Biosimilar medications are less expensive versions of already approved biologic medications used for cancer, autoimmune, and other diseases. Although there can be some confusion by the public, biosimilars are actually different than generic versions of a brand-name drug. Biosimilars are similar, but not identical, to the original medications.
Since 2015, the FDA has approved 14 biosimilars and of these nine are for oncology and oncology supportive care. Currently there is a biosimilar medication of trastuzumab (Herceptin®), which is for breast cancer, that has been granted “prequalification” status by the World Health Organization. It won’t be a surprise if a biosimilar for Herceptin soon joins the ranks of breast cancer medications available to prescribers.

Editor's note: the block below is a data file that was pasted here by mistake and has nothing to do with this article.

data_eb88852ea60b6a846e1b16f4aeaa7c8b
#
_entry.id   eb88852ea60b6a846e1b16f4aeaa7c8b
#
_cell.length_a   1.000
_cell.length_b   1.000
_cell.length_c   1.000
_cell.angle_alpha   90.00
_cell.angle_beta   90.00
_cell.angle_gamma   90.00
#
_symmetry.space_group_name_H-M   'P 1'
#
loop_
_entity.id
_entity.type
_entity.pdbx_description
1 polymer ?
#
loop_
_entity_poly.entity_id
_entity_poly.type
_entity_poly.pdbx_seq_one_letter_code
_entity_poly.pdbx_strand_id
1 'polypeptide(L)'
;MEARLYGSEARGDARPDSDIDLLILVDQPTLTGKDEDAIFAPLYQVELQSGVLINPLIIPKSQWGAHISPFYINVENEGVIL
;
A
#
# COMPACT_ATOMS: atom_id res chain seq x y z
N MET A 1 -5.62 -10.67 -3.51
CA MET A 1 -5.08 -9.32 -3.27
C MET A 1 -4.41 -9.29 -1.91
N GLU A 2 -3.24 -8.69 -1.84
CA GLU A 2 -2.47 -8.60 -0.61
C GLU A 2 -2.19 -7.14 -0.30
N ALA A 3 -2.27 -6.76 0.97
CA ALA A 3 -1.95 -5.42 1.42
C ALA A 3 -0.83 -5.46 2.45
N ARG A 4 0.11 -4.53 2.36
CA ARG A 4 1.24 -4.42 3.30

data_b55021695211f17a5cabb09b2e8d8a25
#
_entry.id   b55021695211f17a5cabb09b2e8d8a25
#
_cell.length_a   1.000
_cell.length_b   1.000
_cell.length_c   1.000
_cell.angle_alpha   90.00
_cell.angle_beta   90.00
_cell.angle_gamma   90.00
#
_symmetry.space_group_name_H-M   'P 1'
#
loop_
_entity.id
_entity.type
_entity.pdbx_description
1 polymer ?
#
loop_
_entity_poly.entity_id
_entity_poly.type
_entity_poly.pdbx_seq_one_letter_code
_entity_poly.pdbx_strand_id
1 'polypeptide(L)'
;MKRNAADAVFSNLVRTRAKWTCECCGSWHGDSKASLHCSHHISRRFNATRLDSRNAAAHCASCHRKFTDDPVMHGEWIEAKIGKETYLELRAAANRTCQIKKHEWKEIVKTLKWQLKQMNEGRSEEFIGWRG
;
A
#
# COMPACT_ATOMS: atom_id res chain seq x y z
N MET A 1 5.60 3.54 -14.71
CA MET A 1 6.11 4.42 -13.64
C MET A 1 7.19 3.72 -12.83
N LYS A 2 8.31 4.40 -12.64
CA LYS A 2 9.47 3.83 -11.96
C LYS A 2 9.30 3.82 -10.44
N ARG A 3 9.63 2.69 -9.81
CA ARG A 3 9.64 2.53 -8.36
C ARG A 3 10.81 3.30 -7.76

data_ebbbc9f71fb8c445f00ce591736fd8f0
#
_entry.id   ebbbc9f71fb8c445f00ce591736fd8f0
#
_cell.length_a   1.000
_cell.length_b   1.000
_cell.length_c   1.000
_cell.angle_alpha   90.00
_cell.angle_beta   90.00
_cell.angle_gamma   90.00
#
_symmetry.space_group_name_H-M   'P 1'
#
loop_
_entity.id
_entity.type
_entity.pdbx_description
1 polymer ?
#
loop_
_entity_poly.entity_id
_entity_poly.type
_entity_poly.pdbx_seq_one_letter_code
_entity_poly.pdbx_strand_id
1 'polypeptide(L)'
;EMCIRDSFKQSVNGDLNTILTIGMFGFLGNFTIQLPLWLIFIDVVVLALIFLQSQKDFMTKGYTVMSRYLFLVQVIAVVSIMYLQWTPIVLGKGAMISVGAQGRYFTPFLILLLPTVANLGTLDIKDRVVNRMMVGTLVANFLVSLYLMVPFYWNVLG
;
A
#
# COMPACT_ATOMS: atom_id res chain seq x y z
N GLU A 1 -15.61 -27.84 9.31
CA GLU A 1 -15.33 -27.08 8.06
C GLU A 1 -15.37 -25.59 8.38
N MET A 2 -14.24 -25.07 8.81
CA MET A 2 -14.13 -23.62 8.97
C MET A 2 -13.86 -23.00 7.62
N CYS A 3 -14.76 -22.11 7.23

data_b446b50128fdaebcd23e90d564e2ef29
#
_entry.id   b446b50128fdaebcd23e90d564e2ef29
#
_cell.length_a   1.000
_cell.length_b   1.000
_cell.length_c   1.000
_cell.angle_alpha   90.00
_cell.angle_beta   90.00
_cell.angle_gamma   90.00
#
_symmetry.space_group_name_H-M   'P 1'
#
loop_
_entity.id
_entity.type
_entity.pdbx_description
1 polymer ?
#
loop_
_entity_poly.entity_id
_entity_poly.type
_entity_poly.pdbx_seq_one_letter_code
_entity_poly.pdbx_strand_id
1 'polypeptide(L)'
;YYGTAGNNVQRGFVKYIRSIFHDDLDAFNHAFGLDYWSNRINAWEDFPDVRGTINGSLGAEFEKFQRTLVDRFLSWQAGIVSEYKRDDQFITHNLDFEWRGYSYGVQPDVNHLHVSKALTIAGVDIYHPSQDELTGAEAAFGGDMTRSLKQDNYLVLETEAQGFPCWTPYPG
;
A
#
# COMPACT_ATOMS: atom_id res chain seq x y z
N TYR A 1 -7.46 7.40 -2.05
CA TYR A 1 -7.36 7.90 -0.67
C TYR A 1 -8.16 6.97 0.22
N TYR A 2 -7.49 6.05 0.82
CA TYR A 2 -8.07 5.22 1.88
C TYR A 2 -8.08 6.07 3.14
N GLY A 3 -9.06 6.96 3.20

Biosimilars tend to be large complex molecules manufactured in living systems that are almost (but not exactly) the same medication as the original biologic. Although the two medications will not be identical, in order to gain FDA approval, the biosimilar must have the same safety, purity, and potency and there can be no clinically meaningful differences in their uses.
Biosimilars: a new era in access to breast cancer treatment. Lancet January 4, 2020;395(10217):P2.